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Facebook Messenger Opens the Door to Developers

Facebook Messenger may soon offer a lot more than just messaging.

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Facebook on Wednesday announced Messenger Platform, a way for third party developers to build content and services for Facebook’s standalone messaging app, Messenger.

CEO Mark Zuckerberg announced the news at the company’s F8 developer conference in San Francisco. He listed a few examples of projects Facebook already has under way, including the ability to use Messenger to track purchases you’ve made and even change orders by messaging directly with the retailer.

Facebook is also working to bring other types of messaging into the app, like GIFs and memes. Soon, you’ll be able to connect apps like Bitmoji through Messenger so you can easily send content beyond text through the app.

This strategy is already popular with other messaging apps, including Tencent’s WeChat in China, Tango, and Kik Messenger out of Waterloo, Canada.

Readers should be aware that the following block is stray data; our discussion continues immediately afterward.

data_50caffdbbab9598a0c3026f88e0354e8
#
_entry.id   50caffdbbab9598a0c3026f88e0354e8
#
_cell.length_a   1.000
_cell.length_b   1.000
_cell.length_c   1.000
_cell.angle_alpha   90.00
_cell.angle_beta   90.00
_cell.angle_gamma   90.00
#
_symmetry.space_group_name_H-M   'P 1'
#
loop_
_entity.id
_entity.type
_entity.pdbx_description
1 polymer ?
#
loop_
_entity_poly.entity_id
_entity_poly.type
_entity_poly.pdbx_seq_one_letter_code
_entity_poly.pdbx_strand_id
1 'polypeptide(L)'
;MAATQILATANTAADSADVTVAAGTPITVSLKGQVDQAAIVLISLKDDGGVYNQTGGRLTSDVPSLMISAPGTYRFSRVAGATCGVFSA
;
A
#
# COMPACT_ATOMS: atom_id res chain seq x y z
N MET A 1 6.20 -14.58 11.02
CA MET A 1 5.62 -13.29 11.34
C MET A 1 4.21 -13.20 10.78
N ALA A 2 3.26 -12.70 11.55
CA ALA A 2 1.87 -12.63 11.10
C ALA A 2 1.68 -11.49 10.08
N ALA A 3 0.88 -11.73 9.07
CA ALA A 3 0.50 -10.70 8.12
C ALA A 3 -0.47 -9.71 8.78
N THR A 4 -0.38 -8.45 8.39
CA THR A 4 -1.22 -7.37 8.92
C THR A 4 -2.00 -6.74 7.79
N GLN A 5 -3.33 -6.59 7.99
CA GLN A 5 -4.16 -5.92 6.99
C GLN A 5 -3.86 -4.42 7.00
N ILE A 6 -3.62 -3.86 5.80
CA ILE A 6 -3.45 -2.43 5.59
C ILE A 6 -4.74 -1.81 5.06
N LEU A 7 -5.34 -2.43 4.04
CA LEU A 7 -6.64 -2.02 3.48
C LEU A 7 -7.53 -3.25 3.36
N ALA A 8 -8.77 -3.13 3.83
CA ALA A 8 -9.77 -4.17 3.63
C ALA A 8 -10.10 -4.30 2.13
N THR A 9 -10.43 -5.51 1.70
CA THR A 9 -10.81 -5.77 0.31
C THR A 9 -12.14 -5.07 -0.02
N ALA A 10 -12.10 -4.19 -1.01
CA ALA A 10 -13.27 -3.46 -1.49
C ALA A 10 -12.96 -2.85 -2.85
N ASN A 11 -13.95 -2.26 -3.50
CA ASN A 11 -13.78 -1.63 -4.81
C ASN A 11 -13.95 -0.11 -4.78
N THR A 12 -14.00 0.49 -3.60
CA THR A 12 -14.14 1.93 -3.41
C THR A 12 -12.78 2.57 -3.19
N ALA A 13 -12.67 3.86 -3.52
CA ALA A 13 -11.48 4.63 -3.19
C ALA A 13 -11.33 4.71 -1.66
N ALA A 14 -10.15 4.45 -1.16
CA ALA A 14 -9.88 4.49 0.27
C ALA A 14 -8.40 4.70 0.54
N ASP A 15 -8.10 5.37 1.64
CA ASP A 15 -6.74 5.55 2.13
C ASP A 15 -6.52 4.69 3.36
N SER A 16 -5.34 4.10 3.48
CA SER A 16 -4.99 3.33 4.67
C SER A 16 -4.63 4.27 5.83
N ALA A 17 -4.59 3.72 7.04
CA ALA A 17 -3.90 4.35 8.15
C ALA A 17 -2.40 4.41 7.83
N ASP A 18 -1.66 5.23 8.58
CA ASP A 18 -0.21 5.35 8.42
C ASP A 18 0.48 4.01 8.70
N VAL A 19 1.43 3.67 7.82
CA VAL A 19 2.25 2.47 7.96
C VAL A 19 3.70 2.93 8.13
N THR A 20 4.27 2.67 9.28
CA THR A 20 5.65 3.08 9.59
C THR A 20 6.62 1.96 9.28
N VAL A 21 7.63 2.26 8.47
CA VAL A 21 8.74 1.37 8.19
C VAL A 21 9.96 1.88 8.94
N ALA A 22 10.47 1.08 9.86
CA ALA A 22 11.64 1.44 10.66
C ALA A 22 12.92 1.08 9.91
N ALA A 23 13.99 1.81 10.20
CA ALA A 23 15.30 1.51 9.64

The idea is that users, particularly young users, are looking for more features than simple messaging from these apps. WeChat, for example, allows users to do things like play games, make payments and even book travel through the app.

Facebook split Messenger out of its flagship app last summer, and CEO Mark Zuckerberg said later that the reason for the split was so it would be easier to build other features into the product.

Facebook did just that last week by adding peer-to-peer payments to Messenger. Perhaps some of the other features Zuckerberg was hinting at will be created by developers outside of Facebook.

The Messenger business features are set to launch “in the coming” weeks with partners like Everlane and Zulily, said David Marcus, Facebook’s head of messaging products. More partners will be added in the future.

This article originally appeared on Recode.net.

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